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Re: Linnaeus --> von Linne (was RE: Albisaurus)
Nick Pharris wrote:
>The Swedes of the time had an odd penchant for adding things like accents
and Latinoid -us endings to their names, along with weird (for Swedish)
letters like z and (soft) c. Hence names like Celsius, or that of chemist
The custom of latinizing names was quite common in Europe in the Middle
Ages and up to the eighteenth century. In Sweden by Linnaeus' time it was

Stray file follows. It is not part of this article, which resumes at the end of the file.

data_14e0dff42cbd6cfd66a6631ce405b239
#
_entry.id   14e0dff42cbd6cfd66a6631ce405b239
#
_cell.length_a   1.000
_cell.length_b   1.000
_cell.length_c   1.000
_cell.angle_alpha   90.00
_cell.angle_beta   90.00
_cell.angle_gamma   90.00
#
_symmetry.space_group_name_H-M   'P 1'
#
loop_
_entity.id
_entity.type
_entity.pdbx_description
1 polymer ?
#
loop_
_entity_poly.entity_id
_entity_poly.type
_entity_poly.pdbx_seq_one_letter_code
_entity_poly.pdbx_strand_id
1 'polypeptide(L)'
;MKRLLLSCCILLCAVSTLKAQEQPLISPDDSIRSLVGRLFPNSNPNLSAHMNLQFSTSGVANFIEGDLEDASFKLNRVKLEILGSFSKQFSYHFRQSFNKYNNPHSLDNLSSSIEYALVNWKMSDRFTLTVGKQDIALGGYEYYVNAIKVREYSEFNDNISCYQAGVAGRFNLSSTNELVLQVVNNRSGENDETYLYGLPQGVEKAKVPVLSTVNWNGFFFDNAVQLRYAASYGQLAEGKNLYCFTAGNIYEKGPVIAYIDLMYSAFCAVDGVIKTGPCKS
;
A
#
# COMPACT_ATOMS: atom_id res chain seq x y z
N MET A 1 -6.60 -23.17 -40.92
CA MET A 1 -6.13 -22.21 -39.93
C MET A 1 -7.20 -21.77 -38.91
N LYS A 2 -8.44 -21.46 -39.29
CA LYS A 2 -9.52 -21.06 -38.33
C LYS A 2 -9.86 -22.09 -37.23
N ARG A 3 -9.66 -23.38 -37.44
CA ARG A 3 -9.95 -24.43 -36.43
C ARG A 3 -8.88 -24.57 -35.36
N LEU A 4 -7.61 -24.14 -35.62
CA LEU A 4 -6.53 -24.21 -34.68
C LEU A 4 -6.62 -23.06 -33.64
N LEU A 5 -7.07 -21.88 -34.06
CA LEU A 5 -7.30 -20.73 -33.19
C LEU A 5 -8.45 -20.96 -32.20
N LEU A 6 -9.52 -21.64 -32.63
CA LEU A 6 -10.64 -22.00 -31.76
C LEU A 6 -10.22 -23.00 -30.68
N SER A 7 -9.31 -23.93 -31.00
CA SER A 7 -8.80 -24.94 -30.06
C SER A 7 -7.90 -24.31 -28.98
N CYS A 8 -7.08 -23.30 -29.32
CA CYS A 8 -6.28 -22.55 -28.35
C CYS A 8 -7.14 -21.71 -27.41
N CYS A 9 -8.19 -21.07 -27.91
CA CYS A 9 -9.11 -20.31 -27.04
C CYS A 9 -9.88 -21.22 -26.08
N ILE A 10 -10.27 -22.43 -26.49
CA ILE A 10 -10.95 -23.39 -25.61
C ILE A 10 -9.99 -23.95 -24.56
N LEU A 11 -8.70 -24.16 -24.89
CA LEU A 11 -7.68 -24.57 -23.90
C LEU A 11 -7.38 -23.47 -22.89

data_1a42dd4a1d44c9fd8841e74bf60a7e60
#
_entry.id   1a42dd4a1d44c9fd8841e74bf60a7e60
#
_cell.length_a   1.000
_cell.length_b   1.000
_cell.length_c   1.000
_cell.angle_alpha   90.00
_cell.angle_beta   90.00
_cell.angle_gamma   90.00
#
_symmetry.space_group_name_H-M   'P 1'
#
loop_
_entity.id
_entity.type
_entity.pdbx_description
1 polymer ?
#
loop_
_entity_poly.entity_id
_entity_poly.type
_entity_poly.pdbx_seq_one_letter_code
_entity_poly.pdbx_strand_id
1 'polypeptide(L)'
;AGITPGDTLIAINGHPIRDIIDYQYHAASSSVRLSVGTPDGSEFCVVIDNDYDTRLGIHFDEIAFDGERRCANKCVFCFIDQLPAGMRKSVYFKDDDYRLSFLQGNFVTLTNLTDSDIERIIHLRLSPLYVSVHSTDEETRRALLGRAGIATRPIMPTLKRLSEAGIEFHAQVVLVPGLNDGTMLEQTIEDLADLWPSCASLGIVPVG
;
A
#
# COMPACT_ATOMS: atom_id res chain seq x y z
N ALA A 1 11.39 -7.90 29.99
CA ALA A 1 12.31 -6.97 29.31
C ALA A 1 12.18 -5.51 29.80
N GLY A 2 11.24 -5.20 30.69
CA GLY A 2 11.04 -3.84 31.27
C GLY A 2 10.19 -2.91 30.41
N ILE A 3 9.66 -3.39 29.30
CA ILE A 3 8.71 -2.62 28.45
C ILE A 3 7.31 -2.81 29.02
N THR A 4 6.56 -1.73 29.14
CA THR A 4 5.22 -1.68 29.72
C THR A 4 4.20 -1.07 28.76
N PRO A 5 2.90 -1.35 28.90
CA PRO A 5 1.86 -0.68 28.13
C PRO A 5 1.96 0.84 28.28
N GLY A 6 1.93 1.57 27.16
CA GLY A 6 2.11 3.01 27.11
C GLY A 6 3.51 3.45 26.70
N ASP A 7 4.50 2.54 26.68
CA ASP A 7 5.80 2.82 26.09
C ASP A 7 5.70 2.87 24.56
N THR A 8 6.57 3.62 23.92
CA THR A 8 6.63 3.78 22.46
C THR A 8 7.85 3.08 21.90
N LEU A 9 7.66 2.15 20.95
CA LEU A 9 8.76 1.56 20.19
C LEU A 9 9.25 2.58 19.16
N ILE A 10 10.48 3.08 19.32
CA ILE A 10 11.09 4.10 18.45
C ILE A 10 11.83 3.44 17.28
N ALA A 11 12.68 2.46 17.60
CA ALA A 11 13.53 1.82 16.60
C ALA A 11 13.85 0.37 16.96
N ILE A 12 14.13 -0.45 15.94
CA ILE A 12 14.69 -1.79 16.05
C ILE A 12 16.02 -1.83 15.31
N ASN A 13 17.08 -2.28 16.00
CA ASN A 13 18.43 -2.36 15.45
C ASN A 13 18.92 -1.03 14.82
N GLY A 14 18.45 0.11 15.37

largely restricted to families with clerical/academic backgrounds. Such
names could be either latinized forms of extant names or created _de novo_.
In Linnaeus' case the latter is true. His father coined the name from a
large lime tree (Swedish 'Lind') on the ancestral farm in Småland. When
Linnaeus was ennobled he chose the name von Linné. The "von" is of course a
german preposition meaning "of, from", in names this was originally
followed by the name of feudal seat of a noble family, however by Linnaeus'
time it had simply come to indicate noble status ("de" has the same
function in french).
So, Linnaeus' name was originally "Linnaeus" and later "von Linné". He was
never at any time named just "Linné".